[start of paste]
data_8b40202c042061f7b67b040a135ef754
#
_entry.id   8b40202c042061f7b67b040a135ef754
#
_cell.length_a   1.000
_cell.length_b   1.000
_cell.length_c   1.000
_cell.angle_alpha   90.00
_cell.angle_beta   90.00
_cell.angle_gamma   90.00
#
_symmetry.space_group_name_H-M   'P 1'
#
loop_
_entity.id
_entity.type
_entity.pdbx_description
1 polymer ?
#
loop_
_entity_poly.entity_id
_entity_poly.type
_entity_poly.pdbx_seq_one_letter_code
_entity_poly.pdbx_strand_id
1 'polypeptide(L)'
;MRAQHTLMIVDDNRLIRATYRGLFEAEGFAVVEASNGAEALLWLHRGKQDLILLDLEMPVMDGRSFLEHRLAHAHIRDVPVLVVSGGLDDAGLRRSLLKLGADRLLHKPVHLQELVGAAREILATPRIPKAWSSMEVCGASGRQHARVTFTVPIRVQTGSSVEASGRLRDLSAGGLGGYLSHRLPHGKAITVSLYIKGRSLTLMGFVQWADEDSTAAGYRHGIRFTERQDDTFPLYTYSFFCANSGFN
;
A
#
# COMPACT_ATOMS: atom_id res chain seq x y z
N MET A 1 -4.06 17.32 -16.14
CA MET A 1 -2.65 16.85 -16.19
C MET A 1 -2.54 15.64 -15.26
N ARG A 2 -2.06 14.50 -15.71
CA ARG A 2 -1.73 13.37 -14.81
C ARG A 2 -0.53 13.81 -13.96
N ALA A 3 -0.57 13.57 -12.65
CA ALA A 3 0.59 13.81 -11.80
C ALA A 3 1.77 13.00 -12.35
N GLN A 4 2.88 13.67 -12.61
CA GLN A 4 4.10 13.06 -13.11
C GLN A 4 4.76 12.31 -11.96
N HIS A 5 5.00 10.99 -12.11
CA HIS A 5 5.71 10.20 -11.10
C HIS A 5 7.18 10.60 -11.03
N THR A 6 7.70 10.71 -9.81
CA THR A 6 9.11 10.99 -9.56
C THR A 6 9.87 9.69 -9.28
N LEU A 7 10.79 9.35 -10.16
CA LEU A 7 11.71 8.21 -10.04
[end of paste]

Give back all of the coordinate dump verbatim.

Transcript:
data_8b40202c042061f7b67b040a135ef754
#
_entry.id   8b40202c042061f7b67b040a135ef754
#
_cell.length_a   1.000
_cell.length_b   1.000
_cell.length_c   1.000
_cell.angle_alpha   90.00
_cell.angle_beta   90.00
_cell.angle_gamma   90.00
#
_symmetry.space_group_name_H-M   'P 1'
#
loop_
_entity.id
_entity.type
_entity.pdbx_description
1 polymer ?
#
loop_
_entity_poly.entity_id
_entity_poly.type
_entity_poly.pdbx_seq_one_letter_code
_entity_poly.pdbx_strand_id
1 'polypeptide(L)'
;MRAQHTLMIVDDNRLIRATYRGLFEAEGFAVVEASNGAEALLWLHRGKQDLILLDLEMPVMDGRSFLEHRLAHAHIRDVPVLVVSGGLDDAGLRRSLLKLGADRLLHKPVHLQELVGAAREILATPRIPKAWSSMEVCGASGRQHARVTFTVPIRVQTGSSVEASGRLRDLSAGGLGGYLSHRLPHGKAITVSLYIKGRSLTLMGFVQWADEDSTAAGYRHGIRFTERQDDTFPLYTYSFFCANSGFN
;
A
#
# COMPACT_ATOMS: atom_id res chain seq x y z
N MET A 1 -4.06 17.32 -16.14
CA MET A 1 -2.65 16.85 -16.19
C MET A 1 -2.54 15.64 -15.26
N ARG A 2 -2.06 14.50 -15.71
CA ARG A 2 -1.73 13.37 -14.81
C ARG A 2 -0.53 13.81 -13.96
N ALA A 3 -0.57 13.57 -12.65
CA ALA A 3 0.59 13.81 -11.80
C ALA A 3 1.77 13.00 -12.35
N GLN A 4 2.88 13.67 -12.61
CA GLN A 4 4.10 13.06 -13.11
C GLN A 4 4.76 12.31 -11.96
N HIS A 5 5.00 10.99 -12.11
CA HIS A 5 5.71 10.20 -11.10
C HIS A 5 7.18 10.60 -11.03
N THR A 6 7.70 10.71 -9.81
CA THR A 6 9.11 10.99 -9.56
C THR A 6 9.87 9.69 -9.28
N LEU A 7 10.79 9.35 -10.16
CA LEU A 7 11.71 8.21 -10.04